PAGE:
6 Things You’re Probably Not Cleaning Often Enough
If you pride yourself on having a clean home, be sure you’re cleaning these six things that often don’t get enough attention.
Maybe you’re already on the ball and you do things like regularly cleaning fridge condenser coils, but some things could still be slipping past your eagle-eyed attention. They’re either not getting cleaned at all or they’re not being cleaned often enough. Read on to discover what six of these often neglected things are and how to clean them.
- Dryer Panel and Dryer Vents
If you’re going to do a deep cleaning, your dryer should be at the top of the list. Even if you keep your dryer lint screen appropriately clean, lint can build up inside the dryer cabinet. Built-up lint inside a dryer is a fire hazard.
To clean your dryer, first clean the exhaust duct. To do this, unplug the dryer (and turn off the gas if it’s a gas dryer). Pull the dryer away from the wall, disconnect the duct, and use a brush or a vacuum to remove all the lint inside.
Next, you want to clean the inside of the dryer cabinet. Again, you need the dryer unplugged, and if it’s gas, make sure that’s also turned off. Open the cabinet from the top or the front, depending on your particular model. Check your owner’s manual to see which is appropriate for your dryer. Your owner’s manual will show you how to open the cabinet. This procedure varies in different types of dryers, so you’ll have to follow your owner’s manual instructions. If you’ve lost your manual, you can do a search for lost manuals online. Search by the brand and model number.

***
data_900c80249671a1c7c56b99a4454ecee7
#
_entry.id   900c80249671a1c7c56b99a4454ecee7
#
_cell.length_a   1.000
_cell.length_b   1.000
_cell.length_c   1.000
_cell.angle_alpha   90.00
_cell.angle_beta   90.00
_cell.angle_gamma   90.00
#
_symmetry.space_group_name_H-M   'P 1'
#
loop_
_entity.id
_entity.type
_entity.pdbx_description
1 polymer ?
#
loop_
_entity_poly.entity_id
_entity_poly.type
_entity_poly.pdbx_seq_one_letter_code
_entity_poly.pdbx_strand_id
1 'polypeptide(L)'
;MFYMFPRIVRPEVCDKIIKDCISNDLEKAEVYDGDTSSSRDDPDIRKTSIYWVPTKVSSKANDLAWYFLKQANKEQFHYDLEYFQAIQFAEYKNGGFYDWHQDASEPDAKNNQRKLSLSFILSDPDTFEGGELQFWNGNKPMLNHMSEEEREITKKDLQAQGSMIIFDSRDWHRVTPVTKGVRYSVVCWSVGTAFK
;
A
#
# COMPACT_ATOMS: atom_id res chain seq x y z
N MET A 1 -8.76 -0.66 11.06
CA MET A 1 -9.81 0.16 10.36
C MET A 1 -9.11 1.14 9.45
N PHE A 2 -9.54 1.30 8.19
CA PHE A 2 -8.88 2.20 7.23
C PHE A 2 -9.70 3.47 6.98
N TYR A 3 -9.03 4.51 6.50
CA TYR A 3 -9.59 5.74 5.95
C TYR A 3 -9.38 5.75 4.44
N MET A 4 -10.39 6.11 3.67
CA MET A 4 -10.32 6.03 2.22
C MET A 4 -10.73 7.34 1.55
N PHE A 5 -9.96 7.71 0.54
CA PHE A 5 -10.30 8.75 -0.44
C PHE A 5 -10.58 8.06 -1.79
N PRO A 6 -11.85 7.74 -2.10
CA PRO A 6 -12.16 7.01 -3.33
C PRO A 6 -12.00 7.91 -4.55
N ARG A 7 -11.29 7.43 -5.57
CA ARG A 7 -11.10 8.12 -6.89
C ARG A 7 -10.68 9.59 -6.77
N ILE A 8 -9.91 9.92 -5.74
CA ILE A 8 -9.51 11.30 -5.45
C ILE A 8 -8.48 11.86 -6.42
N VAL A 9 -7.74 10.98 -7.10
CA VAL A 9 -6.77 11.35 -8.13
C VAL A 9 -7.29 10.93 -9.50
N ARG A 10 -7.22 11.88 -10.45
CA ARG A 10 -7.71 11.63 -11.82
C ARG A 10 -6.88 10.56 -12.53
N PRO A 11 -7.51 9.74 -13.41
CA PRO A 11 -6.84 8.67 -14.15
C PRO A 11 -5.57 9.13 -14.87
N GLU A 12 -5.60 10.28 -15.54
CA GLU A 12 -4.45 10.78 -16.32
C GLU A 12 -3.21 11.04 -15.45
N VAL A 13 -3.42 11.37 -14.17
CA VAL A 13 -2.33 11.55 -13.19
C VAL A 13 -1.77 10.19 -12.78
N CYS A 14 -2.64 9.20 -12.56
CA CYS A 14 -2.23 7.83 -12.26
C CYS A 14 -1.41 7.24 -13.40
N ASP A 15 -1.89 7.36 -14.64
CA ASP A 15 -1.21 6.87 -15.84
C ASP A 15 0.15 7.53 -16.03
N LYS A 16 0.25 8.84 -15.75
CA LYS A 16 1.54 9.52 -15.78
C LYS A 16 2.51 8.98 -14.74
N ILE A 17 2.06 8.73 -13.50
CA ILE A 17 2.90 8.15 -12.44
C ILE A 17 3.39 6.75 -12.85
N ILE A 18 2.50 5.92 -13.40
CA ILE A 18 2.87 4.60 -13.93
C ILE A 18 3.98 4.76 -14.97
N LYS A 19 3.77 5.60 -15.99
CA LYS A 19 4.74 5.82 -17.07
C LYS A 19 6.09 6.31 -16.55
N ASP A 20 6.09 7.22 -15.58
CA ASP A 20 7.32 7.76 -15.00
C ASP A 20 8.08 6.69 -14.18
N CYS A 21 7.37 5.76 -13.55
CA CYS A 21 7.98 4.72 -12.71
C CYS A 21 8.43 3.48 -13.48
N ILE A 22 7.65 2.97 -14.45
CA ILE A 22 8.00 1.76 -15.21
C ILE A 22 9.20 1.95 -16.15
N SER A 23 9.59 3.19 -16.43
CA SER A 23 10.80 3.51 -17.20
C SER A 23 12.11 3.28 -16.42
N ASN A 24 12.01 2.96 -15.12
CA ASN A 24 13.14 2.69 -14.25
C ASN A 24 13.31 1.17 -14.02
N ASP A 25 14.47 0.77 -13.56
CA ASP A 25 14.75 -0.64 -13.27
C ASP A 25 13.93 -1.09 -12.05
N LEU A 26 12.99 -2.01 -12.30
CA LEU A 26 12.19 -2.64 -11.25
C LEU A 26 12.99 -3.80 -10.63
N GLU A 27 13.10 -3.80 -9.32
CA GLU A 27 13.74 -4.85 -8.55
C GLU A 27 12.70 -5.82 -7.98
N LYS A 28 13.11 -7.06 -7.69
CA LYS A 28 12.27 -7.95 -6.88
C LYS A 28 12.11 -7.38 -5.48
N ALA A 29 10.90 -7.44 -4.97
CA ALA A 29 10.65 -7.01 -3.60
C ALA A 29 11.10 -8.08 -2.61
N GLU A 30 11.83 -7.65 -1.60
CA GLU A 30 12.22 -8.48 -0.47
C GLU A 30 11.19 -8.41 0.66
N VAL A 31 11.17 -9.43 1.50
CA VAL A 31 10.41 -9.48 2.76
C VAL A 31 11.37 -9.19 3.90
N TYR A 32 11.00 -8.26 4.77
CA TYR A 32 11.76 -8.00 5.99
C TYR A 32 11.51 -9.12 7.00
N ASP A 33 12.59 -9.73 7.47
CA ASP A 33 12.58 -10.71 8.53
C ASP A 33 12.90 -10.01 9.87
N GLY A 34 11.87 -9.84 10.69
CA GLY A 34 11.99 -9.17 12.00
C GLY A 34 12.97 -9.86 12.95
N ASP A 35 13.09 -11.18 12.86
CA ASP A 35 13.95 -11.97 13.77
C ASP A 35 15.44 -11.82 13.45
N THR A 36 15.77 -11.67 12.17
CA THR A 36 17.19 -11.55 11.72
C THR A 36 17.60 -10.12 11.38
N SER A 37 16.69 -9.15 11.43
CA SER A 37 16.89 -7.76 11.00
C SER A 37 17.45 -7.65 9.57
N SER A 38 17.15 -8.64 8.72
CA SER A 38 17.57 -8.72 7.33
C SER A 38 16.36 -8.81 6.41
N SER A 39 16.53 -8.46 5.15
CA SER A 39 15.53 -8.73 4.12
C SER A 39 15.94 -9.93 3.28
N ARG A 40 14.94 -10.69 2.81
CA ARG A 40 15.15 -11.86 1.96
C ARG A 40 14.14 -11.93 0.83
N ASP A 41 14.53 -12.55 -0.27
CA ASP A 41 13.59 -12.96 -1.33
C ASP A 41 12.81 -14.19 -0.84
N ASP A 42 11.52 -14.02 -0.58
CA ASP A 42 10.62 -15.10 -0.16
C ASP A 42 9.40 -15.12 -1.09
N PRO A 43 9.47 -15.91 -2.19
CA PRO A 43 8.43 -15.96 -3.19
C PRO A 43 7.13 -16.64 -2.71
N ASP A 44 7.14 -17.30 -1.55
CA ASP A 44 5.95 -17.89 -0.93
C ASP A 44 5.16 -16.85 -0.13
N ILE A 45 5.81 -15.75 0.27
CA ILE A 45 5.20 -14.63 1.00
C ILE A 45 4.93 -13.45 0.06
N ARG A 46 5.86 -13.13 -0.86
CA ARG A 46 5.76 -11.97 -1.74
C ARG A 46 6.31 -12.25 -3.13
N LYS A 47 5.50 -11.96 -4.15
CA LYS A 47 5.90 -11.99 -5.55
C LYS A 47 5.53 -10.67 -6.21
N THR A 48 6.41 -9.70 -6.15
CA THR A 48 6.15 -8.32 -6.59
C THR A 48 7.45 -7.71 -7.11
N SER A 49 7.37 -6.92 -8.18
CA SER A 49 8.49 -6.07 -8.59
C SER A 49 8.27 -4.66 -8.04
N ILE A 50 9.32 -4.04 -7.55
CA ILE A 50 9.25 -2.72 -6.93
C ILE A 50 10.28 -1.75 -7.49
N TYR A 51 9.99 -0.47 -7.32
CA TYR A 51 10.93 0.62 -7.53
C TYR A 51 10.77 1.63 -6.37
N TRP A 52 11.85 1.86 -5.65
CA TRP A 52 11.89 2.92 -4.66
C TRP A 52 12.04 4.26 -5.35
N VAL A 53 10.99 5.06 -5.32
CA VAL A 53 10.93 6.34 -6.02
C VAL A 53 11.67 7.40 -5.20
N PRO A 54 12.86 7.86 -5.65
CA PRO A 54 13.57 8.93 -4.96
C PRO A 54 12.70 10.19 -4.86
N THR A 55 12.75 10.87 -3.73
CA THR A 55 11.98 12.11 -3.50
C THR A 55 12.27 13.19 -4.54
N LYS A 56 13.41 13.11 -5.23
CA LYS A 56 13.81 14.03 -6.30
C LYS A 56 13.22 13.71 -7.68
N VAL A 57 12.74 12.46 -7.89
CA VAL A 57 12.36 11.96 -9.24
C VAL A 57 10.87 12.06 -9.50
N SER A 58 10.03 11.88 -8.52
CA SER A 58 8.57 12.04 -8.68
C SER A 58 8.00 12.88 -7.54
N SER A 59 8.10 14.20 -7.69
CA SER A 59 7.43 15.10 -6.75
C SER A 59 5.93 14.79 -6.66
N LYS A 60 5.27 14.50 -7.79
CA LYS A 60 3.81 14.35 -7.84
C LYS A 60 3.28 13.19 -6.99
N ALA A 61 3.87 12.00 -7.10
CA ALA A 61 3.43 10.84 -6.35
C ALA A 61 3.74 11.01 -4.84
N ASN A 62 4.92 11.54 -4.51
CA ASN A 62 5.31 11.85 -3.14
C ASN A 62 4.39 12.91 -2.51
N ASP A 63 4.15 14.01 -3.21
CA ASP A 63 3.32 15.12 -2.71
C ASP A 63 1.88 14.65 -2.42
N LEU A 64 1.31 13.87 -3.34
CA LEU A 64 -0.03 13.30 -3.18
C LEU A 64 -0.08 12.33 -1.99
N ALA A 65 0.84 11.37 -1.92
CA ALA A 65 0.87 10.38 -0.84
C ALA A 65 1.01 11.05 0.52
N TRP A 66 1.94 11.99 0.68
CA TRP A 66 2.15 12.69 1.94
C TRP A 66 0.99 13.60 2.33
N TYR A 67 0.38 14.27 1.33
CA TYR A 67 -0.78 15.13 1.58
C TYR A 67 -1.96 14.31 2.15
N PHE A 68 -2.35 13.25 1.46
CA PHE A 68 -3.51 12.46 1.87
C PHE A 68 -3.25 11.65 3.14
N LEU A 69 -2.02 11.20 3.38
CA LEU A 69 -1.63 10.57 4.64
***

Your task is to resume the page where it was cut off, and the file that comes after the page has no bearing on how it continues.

Once you have the top or front open, use a vacuum and a long brush to clean out all the lint you can see and reach. Be gentle around the wires and mechanical parts. But of course, if you are looking for something easier, check out this good kit for your dryer which will make your cleaning way more fuss-free.
- Bathroom Exhaust Fans
Because bathroom exhaust fan vents aren’t a surface you often come in contact with, you might not think to clean them. But bathroom exhaust fans can be a mess. The high humidity and moisture in a bathroom can combine with dust and pet hair to create a thick muck that cakes the fan. This muck reduces the fan’s efficiency.